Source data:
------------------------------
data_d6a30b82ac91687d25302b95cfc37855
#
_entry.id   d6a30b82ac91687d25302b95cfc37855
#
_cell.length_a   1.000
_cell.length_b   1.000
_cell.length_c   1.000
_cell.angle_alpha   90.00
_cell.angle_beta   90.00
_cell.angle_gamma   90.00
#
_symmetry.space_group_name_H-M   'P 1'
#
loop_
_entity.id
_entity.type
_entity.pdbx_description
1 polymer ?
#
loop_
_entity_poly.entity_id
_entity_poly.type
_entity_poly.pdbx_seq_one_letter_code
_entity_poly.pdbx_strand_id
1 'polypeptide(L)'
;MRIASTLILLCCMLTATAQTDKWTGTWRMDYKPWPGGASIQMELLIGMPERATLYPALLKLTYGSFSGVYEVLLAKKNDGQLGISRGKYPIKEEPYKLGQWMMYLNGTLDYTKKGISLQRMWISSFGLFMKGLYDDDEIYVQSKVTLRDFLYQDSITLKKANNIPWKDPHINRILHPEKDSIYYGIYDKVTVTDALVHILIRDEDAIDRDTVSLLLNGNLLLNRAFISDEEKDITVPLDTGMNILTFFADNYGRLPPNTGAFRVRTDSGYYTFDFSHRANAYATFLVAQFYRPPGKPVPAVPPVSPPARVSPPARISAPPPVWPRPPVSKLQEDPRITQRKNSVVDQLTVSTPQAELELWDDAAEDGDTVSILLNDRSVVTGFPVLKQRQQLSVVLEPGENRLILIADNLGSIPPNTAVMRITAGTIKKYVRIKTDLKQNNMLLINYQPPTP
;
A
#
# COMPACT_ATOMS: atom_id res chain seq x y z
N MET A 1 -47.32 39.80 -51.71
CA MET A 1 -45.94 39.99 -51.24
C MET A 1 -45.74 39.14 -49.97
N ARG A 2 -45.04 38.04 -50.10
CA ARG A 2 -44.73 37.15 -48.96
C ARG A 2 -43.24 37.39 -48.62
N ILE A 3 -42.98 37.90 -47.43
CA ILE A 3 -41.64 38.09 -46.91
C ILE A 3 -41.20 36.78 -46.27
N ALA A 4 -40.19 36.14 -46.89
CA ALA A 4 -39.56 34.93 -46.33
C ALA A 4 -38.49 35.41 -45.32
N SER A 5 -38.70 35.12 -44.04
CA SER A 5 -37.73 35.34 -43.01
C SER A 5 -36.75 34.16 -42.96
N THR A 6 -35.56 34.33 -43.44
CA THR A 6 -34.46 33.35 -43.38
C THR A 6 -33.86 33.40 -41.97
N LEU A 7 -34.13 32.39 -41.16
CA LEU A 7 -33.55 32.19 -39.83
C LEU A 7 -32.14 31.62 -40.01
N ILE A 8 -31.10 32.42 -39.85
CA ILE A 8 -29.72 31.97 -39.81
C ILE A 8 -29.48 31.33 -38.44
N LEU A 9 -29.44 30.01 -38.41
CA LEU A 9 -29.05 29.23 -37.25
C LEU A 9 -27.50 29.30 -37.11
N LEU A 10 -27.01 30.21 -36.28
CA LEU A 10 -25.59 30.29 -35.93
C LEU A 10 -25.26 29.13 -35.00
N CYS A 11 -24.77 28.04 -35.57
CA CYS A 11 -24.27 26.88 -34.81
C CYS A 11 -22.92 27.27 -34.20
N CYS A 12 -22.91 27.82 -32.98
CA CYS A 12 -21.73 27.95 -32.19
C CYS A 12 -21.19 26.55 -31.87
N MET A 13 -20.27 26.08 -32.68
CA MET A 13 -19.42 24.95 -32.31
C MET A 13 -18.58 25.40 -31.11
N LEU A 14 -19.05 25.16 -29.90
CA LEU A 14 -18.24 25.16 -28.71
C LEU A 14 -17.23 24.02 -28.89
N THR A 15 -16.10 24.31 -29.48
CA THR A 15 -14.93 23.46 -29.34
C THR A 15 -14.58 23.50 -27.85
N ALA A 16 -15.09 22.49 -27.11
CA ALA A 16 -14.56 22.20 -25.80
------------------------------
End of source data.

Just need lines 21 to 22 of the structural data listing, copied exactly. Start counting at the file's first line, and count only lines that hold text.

_entity_poly.entity_id
_entity_poly.type